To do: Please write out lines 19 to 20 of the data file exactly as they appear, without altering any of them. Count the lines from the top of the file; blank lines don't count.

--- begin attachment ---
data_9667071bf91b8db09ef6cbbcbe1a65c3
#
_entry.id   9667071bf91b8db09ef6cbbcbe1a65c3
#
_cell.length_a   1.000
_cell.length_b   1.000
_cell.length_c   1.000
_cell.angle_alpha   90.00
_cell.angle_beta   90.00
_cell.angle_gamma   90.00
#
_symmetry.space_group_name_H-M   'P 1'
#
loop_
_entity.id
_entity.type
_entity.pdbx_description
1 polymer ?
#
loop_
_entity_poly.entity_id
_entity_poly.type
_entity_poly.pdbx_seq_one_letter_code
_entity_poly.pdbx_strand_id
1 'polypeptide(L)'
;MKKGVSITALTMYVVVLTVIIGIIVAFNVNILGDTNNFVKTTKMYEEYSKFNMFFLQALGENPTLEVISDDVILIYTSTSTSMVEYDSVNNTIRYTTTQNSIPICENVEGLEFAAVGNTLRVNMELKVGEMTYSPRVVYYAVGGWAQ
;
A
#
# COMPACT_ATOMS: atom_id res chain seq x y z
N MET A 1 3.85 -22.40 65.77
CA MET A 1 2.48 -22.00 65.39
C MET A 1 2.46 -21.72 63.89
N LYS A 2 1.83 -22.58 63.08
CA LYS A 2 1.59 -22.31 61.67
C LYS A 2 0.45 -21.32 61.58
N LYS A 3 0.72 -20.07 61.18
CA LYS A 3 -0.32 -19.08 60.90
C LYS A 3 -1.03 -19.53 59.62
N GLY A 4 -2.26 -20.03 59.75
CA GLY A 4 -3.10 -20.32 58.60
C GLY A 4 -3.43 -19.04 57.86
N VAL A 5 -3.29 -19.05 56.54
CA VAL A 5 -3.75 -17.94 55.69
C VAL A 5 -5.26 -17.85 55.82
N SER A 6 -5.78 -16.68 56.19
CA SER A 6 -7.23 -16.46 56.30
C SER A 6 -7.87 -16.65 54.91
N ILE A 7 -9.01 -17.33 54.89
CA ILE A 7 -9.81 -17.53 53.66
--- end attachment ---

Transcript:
#
loop_